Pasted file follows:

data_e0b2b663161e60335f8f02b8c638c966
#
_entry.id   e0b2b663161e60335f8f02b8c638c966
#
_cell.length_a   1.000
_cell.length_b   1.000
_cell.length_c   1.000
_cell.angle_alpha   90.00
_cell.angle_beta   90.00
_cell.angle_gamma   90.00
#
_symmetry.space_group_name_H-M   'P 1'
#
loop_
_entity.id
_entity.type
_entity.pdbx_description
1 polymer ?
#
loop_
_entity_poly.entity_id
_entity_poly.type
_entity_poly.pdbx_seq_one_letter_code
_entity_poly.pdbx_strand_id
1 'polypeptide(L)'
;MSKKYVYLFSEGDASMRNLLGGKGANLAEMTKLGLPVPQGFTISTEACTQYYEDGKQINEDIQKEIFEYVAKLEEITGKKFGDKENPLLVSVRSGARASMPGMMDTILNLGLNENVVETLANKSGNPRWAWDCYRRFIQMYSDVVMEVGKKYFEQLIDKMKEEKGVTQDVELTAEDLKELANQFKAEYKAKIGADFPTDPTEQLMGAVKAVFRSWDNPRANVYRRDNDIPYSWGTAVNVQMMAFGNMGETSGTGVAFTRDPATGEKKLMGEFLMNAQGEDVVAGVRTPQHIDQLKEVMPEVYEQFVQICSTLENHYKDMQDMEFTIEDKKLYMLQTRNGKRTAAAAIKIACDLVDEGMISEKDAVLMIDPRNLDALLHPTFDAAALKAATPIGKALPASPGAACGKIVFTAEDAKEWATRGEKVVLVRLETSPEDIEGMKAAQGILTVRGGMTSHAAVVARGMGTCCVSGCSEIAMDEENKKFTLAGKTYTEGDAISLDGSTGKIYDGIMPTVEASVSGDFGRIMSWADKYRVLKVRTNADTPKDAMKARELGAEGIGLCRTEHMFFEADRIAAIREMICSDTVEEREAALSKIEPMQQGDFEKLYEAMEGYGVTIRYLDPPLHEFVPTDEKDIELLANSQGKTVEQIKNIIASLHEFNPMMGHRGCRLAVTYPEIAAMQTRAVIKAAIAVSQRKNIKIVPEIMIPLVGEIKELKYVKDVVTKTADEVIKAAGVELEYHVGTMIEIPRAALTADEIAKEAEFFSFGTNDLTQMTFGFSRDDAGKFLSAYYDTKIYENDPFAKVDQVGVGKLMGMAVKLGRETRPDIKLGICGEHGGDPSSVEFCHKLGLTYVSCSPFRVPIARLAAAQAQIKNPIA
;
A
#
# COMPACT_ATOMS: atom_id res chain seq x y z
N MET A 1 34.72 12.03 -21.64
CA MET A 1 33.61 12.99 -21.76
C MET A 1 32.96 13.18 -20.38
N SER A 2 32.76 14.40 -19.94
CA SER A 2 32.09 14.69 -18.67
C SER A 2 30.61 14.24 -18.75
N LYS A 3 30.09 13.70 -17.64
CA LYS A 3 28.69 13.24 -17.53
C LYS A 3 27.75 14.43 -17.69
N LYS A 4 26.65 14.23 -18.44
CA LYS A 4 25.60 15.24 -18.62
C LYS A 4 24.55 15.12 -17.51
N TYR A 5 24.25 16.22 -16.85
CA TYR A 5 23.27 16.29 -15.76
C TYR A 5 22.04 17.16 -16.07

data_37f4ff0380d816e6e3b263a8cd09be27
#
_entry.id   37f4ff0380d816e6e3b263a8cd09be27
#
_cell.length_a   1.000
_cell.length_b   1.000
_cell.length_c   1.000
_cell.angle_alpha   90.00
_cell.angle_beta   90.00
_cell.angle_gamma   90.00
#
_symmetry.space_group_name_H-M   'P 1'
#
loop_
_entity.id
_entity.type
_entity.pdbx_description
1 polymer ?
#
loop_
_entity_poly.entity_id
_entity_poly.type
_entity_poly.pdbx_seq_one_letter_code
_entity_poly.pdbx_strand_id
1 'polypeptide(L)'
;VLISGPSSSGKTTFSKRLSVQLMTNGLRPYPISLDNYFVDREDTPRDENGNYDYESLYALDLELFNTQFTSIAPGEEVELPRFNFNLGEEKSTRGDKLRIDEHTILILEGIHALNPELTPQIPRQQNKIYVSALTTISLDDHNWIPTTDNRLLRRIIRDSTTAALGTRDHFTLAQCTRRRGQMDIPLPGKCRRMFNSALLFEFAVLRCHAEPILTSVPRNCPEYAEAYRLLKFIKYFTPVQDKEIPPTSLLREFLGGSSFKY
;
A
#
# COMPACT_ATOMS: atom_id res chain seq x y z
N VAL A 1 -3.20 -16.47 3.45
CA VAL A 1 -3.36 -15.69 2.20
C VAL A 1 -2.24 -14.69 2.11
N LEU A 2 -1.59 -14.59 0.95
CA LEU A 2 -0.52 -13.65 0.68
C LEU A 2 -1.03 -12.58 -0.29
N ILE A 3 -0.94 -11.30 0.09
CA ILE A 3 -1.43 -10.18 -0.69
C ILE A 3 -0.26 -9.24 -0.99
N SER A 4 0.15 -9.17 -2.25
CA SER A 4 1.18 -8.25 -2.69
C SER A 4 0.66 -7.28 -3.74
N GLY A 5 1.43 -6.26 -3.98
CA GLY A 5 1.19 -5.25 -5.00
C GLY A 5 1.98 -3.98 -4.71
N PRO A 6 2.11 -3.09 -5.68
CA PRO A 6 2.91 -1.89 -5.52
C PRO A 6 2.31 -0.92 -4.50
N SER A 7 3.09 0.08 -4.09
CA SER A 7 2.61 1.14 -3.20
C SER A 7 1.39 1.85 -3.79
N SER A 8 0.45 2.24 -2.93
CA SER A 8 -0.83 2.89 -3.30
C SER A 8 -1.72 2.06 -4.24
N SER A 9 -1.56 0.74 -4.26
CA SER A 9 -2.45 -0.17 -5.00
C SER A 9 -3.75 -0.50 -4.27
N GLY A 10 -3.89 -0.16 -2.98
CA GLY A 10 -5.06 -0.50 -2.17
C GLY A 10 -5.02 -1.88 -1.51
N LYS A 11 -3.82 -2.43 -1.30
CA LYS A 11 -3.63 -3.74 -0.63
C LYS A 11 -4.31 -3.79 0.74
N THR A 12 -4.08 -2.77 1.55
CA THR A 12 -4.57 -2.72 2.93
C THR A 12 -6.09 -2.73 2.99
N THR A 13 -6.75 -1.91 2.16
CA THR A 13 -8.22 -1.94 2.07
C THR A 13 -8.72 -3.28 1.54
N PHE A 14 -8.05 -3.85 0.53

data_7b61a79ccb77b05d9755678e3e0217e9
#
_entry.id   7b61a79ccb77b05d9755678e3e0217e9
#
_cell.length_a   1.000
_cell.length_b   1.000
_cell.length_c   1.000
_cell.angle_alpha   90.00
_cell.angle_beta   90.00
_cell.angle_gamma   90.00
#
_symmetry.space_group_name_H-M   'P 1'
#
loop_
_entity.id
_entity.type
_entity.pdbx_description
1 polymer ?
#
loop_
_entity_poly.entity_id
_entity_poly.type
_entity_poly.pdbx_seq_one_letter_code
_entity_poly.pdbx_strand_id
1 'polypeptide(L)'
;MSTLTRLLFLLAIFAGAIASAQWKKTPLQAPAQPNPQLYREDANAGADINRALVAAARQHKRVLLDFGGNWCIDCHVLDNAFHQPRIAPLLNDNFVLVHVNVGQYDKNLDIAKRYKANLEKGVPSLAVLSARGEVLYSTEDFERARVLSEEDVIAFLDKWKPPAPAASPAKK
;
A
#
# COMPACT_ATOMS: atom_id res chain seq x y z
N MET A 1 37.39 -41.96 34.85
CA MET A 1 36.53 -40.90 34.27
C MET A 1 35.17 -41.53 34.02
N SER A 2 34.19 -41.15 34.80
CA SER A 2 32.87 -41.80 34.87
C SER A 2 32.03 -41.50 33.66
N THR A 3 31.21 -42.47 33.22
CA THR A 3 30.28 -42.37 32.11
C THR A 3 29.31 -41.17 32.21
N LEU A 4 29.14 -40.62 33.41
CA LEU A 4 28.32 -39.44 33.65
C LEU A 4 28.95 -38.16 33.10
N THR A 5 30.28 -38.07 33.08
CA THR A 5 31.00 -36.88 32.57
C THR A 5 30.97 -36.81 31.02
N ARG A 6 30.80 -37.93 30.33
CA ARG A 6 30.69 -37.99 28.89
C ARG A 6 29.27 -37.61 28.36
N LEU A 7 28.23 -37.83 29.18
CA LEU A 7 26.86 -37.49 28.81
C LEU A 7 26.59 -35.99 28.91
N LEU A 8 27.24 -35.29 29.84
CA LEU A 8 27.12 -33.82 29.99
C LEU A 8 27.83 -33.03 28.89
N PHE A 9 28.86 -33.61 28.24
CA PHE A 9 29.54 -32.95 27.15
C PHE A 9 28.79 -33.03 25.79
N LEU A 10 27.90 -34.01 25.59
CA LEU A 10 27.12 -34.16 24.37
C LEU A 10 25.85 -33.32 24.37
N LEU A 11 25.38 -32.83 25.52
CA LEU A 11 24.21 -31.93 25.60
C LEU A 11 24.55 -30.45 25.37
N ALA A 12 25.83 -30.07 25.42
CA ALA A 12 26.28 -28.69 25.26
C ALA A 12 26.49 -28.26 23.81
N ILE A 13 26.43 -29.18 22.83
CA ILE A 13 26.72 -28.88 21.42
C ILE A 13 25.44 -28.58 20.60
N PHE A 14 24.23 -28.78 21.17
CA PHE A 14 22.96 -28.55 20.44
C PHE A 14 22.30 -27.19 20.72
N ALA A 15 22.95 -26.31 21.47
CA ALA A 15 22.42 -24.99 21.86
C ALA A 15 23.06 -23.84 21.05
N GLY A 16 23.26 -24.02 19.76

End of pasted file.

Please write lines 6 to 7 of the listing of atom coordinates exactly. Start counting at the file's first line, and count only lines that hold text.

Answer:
_cell.length_b   1.000
_cell.length_c   1.000